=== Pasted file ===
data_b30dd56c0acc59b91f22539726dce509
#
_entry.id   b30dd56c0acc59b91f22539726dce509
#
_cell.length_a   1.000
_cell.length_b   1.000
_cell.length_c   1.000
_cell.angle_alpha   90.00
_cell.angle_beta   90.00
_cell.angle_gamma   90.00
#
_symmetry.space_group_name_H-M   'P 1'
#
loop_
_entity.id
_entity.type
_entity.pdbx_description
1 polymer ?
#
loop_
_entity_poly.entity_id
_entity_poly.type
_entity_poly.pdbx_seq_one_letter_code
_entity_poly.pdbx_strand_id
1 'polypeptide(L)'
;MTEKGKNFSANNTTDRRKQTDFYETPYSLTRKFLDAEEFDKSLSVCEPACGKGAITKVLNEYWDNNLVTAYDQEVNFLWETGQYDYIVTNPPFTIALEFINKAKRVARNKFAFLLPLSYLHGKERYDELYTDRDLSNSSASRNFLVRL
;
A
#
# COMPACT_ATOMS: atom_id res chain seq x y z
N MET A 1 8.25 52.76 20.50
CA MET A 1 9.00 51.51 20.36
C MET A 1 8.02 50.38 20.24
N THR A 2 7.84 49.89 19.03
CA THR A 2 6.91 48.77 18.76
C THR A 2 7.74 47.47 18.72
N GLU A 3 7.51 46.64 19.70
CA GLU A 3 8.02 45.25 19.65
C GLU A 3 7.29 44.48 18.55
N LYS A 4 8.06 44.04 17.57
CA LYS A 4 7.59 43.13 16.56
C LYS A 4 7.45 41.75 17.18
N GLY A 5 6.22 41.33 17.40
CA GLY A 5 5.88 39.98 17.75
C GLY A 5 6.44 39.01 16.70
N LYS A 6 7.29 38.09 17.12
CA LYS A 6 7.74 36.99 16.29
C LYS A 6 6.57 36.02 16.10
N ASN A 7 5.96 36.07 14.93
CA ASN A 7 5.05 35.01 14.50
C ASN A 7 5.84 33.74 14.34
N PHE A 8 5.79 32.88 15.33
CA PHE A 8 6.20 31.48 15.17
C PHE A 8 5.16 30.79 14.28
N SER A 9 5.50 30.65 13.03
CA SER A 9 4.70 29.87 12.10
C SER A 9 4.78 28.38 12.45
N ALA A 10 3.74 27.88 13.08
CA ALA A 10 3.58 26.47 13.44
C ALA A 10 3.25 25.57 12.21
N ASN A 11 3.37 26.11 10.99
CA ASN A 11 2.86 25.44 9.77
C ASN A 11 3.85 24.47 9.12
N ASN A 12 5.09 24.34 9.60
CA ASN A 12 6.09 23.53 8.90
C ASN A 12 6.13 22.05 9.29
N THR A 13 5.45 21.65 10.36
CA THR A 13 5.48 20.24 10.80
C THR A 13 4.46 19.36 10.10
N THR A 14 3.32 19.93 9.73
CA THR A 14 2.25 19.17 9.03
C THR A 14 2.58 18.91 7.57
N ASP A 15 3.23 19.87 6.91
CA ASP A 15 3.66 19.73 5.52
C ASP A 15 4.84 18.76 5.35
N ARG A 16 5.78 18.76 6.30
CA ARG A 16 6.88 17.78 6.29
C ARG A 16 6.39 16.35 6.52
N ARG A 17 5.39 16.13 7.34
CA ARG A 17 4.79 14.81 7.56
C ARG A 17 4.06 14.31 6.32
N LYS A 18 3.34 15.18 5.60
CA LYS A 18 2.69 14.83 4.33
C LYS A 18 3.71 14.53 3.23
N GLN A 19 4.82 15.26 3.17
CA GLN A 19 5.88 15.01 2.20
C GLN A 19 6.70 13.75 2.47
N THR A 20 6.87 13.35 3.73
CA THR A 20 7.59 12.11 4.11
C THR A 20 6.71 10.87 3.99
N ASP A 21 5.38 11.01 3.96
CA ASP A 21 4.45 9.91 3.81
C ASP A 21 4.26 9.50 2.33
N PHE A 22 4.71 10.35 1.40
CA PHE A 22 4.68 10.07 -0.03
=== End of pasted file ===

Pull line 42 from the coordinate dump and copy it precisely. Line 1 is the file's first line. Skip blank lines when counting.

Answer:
C LYS A 4 7.45 41.75 17.18